Updated 11 April, 2017

Monthly Comics:
My pull-list now includes: Action Comics, Astro City, Batgirl, Batman, Batwoman, Blue Beetle, Dark Knight III: The Master Race (limited series), Detective Comics, East of West, Fall & Rise of Captain Atom (limited series), Flash, Green Arrow, Green Lanterns, Justice League, Justice League of America, Kamandi Challenge, Lazarus, Nightwing, Old Guard, Super Sons, Supergirl, Supergirl: Being Super (limited series), Superman, Teen Titans, Titans, Trinity, Velvet (on hiatus) and Wonder Woman

I'm also getting a comic called Brave Chef Brianna (a four-issue limited series) for my daughter.

Graphic Novels
I recently finished or am currently reading: League of Extraordinary Gentleman: Century (1910, 1969, and 2009), Last of the Greats, Coltrane, Luthor, Marvels, Blackest Night (a re-read), Wonder Woman: The True Amazon, Earth One: Woman Wonder, Battling Boy, Joe the Barbarian, Star Wars: Darth Vader and The Comic Book History of Beer.

Currently reading The Amazing Adventures of Kavalier and Clay, a loan from my friend Jeff.

I'm going through The Waldorf Astoria Bar Book, The Dead Rabbit Drinks Manual, The Bar Book: Elements of Cocktail Technique, and The League of Regrettable Superheroes.

Gaming Books
I still haven't picked too much up since the last update. I bought the 5E Player's Handbook and Dungeon Master's Guide but haven't spent too much time with them. I played a game of Dungeon Crawl Classics at Strategicon back in February and it got me interested in perhaps picking up the rulebook, except I don't know when I'll be playing it again.

With My Daughter
Sadly, as my daughter is growing older, she now tends to read a lot on her own. She really enjoys the Magic Fairies books, Dork Diaries, The Princess in Black series, and the Geronimo Stilton series. Recently for Christmas, she got a boxed set of all of the Chronicles of Narnia books, and a few weeks ago I started reading it to her at breakfast time just like I used to do with the Hobbit almost five years ago.


Updated June 29, 2013

Monthly Comics:
My pull-list now includes: 47 Ronin, All New X-Men, Astro City, Batgirl, Batman, Batman & Robin, Batman Incorporated, Batman/Superman, Constantine, Detective Comics, Dream Thief, Earth 2, East of West, Flash, Half Past Danger, Jupiter's Legacy, Justice League, Justice League of America, Justice League Dark, Katana, Lazarus, Masks, Superman Unchained, Talon, Ten Grand, Trinity of Sin: Pandora, Trinity of Sin: The Phantom Stranger, Uber, Uncanny Avengers, Uncanny X-Force, Uncanny X-Men, Wake, Wild Blue Yonder, and Worlds' Finest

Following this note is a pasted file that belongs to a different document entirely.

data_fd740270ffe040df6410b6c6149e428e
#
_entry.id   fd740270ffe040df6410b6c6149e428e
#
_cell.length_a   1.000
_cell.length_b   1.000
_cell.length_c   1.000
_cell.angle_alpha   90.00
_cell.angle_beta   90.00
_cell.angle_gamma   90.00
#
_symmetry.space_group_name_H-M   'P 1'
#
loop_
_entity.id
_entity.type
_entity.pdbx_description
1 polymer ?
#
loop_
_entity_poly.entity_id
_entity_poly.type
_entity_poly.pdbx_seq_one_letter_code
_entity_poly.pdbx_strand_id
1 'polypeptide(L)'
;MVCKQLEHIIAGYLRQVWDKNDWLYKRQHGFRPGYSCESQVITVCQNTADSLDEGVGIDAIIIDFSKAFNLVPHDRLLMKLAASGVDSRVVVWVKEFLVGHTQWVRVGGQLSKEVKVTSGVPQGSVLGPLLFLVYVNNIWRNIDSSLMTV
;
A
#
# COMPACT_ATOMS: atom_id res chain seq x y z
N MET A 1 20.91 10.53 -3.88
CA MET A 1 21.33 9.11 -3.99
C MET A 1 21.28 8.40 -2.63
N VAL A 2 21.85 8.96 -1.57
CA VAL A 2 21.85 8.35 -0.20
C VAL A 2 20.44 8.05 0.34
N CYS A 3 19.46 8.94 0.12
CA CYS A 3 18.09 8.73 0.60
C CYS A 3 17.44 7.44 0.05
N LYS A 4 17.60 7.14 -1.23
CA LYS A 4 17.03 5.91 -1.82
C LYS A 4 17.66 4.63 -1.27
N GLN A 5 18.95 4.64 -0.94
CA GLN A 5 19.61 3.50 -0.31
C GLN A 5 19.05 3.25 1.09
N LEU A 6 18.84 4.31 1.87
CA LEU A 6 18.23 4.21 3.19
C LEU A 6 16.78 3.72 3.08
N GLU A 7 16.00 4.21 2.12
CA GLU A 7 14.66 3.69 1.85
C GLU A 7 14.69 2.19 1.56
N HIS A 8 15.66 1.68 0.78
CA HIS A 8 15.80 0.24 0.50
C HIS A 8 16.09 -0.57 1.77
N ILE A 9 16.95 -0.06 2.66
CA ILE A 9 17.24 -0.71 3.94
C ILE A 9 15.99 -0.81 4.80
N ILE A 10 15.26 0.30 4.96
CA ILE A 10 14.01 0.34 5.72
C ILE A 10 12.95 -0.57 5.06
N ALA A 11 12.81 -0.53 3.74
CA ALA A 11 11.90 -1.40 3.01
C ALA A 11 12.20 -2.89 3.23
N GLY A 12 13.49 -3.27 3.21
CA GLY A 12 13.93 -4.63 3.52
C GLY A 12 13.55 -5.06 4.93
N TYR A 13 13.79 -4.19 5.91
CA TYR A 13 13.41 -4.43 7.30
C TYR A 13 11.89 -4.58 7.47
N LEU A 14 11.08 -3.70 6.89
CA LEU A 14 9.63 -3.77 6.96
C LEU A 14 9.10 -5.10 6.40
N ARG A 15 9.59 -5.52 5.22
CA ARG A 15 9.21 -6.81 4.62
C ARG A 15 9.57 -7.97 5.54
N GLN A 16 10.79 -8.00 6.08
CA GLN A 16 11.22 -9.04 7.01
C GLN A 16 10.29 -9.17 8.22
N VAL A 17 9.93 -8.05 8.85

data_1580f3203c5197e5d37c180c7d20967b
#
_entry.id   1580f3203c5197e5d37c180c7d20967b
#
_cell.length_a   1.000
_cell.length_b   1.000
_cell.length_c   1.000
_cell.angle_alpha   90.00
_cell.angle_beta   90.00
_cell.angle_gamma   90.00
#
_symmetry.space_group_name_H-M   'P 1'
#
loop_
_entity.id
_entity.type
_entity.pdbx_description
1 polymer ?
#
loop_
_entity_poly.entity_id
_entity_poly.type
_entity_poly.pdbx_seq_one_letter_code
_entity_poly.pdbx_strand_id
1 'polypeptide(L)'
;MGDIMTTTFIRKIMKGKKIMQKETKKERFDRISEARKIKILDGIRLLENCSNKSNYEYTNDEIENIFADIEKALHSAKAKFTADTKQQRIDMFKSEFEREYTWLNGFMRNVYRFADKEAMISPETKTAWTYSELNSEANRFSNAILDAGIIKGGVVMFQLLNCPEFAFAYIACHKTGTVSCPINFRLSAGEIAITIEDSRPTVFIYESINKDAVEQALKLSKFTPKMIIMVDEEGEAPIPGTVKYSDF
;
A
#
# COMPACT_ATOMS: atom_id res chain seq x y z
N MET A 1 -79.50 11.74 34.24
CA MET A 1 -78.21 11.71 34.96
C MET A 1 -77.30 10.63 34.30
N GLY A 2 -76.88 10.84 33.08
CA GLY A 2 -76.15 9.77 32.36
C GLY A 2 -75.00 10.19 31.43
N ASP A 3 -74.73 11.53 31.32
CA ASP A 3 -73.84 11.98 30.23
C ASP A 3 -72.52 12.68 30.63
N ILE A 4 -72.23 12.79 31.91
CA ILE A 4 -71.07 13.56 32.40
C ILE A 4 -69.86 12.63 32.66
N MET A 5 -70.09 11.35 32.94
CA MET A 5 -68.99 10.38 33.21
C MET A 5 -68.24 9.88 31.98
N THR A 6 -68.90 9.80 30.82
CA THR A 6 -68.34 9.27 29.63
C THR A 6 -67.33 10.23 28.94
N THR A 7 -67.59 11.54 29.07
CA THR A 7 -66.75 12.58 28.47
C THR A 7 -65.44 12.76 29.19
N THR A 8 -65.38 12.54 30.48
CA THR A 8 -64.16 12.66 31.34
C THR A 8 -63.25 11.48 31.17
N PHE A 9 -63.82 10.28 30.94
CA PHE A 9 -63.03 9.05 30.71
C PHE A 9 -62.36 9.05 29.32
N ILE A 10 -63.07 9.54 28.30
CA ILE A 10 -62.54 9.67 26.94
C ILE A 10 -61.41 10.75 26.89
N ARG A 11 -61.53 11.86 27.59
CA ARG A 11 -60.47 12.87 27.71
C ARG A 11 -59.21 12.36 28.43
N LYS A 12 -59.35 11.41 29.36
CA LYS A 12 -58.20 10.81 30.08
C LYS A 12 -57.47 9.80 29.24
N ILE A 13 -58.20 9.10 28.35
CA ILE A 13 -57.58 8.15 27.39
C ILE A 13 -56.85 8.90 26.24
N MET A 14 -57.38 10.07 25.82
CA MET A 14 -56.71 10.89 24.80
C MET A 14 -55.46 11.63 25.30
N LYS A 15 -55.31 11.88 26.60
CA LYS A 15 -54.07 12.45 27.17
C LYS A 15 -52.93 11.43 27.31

Graphic Novels:
I recently picked these up that I'll be reading next: Batman Year 100, Bat-Manga (a gift from my father-in-law), Batman Incorporated New 52 Vol. 1, Batgirl/Robin: Year One, The Creep, Saga, Coltrane (a gift from my friend Jeff), the Sequential Art of Amanda Conner, Green Lantern: No Fear, Wonder Woman New 52 Vol. 1, War Stories Vol. 1, Hawkeye: My Life as a Weapon, The Mighty Thor Vol. 1, Wolverine & the X-Men Vol. 1, X-Men: The Dark Phoenix Saga

Recently read graphic novels include JSA: The Liberty Files, Superman: Earth One Vol. 1, Superman: Secret Identity, Superman Action Comics New 52 Vol. 1, Batman: Earth One Vol., 1, Batgirl New 52 Vol. 1., Manhattan Projects Vol. 1, Aquaman New 52 Vol., 1, Dial H New 52 Vol. 1, Suicide Squad New 52 Vol. 1

Currently reading By the Balls, a gift from my wife. My next book will be one that was a Christmas gift from my mom before she passed away earlier this year - Game Night.

I recently finished Fantasy Freaks & Gaming Geeks, and will soon be reading two Father's Day gifts from my wife: GeekDad's Guide to Weekend Fun and the Audacity of Hops: The History of America's Craft Beer Revolution. I've also got in the pipeline Supergods by Grant Morrison, and another book that my mom gave me for Christmas in 2012 (A View from the Bridge). I also just saw on my shelf my copy of Star Wars and History which I need to finish.

Gaming Books:
I actually haven't purchased any new gaming books since Ultimate Combat for the Pathfinder system came out a long time ago. Nothing's been coming out that really grabs me.

With My Daughter:
Disney Princesses magazine, Disney Fairies magazine, Herobear and the Kid, Return of the Dapper Men, The Princess and the White Bear King, various Tinkerbell graphic novels, Sesame Street comic

Updated February 7, 2012

I remember reading a long time ago over on Grognardia that James was reading this series, and I was intrigued. I'll admit that I'm actually not a huge Kirrby fan - I like a lot of other artists/creators a lot better, but I dig the post-apocalyptic genre. Once I saw Kamandi on a few episodes of Cartoon Network's "Brave and the Bold", I decided to pick this up. If you're into post-apocalyptic fiction, this 5is well worth picking up.  I have Volume 2 on my Amazon Wishlist.

Continuing with the post-apocalyptic theme, I finally, after about 25 years, read the very first book in the Horseclans series by Robert Adams.  I had picked up the second volume in a second-hand bookstore way back while I was in high school and really liked it, but these books are pretty hard to find for some reason. This is a great story in its own right, and there are also tons of cool ideas for a "Mutant Future" type game. There are some scenes that did bother me, though, so if you're a little squeamish about the thought of child slavery, you might want to stay away.

And, going for the trifecta, I went back and re-read the book that I personally think had a huge influence on the creation of the original Gamma World game - Hiero's Journey. I remember seeking this book out at the library shortly after I heard of Gamma World.  I had picked up the sequel, brand new, at a B. Dalton's, but the original was one that I never saw at a bookstore.  About 20 years later, I found a pristine copy, in hardback, at a used bookstore here in the Los Feliz area of Los Angeles.